Google Analytics Premium clients have the option to export clickstream (hit-level) data into Google BigQuery through a native integration.
As I mentioned in the previous post clickstream data empowers analysts to answer much more complex (and valuable) business questions, namely by integration with other data sources (e.g. CRM).
Many technical teams are new to Google BigQuery and how to work with it. On top of that, the structure of how the Google Analytics (GA) Premium data is stored in BigQuery may not be obvious at first glance.
By following the instructions below, you’ll jump-start your knowledge and more quickly arrive at an ETL process that can bring this valuable clickstream data into your own data warehouse.
Why export Google Analytics BigQuery clickstream data?
In one word: data enrichment — but here are three specific points:
1) Business Logic Let’s say you have custom rules to determine a channel (combination of source, medium, campaign, etc) and you need to update the clickstream data with this new field. Google BigQuery doesn’t currently support UPDATE or DELETE operations. For some use cases, this can be problematic.
2) Analysis on Google Analytics BigQuery data can be a little cumbersome since data is scattered across multiple tables and is in a nested structure. While nesting is useful to express hierarchical data (reducing duplication) it can pose its own set of challenges to the average SQL user.
3) Data Integration You may have your own data warehouse already and you would like to analyze the clickstream data using your own infrastructure. Furthermore, you may want to join this data with your other data sources (CRM, Email, Social, etc) to increase context for improved business outcomes.
Below, I provide instructions on how to jump-start your journey towards exporting of clickstream data out of BigQuery and importing into your own data warehouse.
How to export Google Analytics clickstream data from BigQuery
Google Analytics Premium can provide daily exports of clickstream data into Google BigQuery and stores it using a nested JSON format (to avoid duplication and save space). Take a look at the nested schema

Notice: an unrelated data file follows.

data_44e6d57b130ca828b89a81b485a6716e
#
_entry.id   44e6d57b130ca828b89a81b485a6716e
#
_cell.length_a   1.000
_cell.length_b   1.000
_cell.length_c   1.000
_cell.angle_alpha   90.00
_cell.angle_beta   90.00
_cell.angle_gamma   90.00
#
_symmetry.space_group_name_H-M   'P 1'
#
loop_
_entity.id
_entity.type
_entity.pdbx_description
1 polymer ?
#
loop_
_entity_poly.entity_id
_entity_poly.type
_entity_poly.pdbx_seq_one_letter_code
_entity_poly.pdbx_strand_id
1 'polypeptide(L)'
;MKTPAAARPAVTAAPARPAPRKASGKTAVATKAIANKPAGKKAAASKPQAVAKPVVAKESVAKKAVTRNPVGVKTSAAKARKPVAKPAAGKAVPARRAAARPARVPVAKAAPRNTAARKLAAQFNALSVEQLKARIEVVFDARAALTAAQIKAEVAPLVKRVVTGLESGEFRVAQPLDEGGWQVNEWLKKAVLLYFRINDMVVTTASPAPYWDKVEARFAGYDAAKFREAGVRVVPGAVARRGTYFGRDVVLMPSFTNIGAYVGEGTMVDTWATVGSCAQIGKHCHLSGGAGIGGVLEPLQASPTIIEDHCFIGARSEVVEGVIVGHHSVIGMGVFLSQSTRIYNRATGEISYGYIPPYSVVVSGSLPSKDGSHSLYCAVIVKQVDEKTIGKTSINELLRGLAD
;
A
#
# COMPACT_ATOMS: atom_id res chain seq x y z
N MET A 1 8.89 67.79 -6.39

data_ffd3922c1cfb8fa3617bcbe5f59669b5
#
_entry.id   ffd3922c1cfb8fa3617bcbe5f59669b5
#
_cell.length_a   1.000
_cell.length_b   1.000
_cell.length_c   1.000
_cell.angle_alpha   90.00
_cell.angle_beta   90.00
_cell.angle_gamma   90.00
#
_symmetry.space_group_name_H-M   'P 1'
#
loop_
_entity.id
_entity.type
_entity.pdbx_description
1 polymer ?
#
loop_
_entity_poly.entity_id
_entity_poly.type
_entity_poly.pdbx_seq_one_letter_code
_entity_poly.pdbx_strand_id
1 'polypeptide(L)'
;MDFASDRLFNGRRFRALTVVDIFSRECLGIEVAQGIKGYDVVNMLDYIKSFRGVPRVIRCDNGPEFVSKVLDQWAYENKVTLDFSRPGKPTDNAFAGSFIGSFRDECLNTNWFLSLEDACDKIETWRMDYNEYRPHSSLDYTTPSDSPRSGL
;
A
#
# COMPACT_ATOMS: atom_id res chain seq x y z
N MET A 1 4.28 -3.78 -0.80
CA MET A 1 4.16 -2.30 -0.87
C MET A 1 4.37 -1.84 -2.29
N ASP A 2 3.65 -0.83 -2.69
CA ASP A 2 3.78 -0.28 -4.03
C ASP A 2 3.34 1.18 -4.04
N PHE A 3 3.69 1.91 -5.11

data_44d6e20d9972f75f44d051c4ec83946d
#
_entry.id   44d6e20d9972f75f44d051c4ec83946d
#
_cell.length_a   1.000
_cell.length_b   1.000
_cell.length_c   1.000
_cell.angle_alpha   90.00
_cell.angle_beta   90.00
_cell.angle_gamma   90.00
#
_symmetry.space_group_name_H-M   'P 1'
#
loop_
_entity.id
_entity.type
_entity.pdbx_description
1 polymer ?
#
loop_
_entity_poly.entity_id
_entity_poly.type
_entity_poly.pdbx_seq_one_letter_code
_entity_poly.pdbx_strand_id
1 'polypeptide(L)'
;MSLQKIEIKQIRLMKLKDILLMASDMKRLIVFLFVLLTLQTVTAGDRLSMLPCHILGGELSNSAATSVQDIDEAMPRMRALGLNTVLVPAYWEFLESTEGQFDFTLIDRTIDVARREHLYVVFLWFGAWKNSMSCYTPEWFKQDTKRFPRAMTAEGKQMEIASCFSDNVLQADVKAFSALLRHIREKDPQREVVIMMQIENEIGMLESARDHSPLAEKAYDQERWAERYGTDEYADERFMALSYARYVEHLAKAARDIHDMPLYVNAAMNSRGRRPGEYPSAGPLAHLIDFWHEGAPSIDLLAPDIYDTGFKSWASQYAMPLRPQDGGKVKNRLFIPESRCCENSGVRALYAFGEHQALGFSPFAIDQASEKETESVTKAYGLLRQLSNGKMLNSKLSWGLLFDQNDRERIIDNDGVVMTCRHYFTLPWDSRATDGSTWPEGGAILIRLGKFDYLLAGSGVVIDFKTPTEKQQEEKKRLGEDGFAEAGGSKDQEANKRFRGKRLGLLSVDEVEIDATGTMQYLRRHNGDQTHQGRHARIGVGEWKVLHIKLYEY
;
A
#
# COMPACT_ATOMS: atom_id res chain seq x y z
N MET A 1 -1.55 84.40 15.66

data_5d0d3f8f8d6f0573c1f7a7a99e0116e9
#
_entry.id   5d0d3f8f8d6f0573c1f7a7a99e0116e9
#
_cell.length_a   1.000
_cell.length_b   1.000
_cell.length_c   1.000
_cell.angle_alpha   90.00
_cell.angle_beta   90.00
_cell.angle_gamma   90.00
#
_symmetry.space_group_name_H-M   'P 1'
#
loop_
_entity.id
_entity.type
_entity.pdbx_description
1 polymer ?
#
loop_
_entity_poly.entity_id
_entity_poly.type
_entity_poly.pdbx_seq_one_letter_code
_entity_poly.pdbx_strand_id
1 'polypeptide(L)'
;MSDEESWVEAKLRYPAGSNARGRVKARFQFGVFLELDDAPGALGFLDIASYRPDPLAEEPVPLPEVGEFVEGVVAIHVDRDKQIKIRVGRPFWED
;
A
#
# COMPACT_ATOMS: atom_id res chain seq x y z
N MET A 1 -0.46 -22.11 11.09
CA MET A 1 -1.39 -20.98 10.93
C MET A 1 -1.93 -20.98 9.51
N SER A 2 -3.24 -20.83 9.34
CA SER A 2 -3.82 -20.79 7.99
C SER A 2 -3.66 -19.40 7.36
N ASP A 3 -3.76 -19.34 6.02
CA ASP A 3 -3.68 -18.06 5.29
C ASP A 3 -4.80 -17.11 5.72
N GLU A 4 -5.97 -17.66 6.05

To export, the first step is to create a SQL query to select all hits for a given day without nesting.
One caveat though, Google Analytics clickstream data doesn’t have a column with a hit timestamp, you’ll need to create one by adding the hit time (hits.time) converted to seconds and adding the visitStartTime (visitStartTime+ hits.time/1000).
This new column is named hit_timestamp.
Below is a snippet of the SQL query. You can find the complete SQL query on my
Go to the Google Analytics BigQuery project and create a new dataset (in my example, I’ll call this ETL). This dataset will hold your clickstream data exports.
Grab the SQL query.
Edit the SQL query to tailor your Google Analytics implementation (customize the fields for dimensions, enhanced ecommerce, etc.) Don’t add more dimensions/metrics than the ones your current implementation is using.
Paste your query into the query window.
Select ‘Show Option’ and configure a destination table (in my example sessions_20150101). Select the dataset you created in ‘step 1′ and name the table appropriately. While you are testing you can add a ‘LIMIT’ to the SQL query to limit the number of returned rows.
Once the query is finished, you will have your flattened clickstream data in the new table under the new dataset. You can append other tables to this table for analysis or export it to a CSV for storage or analysis in another platform.
Exporting Google Analytics Clickstream Data to Your Own Data Warehouse
Create a bucket in Google Storage under the same project.
Export the table to Google Storage and download it for analysis or load into your data warehouse. The file pattern will divide the file into multiples and compress them using gzip. This is handy for analysis with Hive (Hadoop). The format itself is a CSV.
The exported data is now in Google Storage:
You can now create an ETL job to automate any of the processes described above to keep your data warehouse data up-to-date.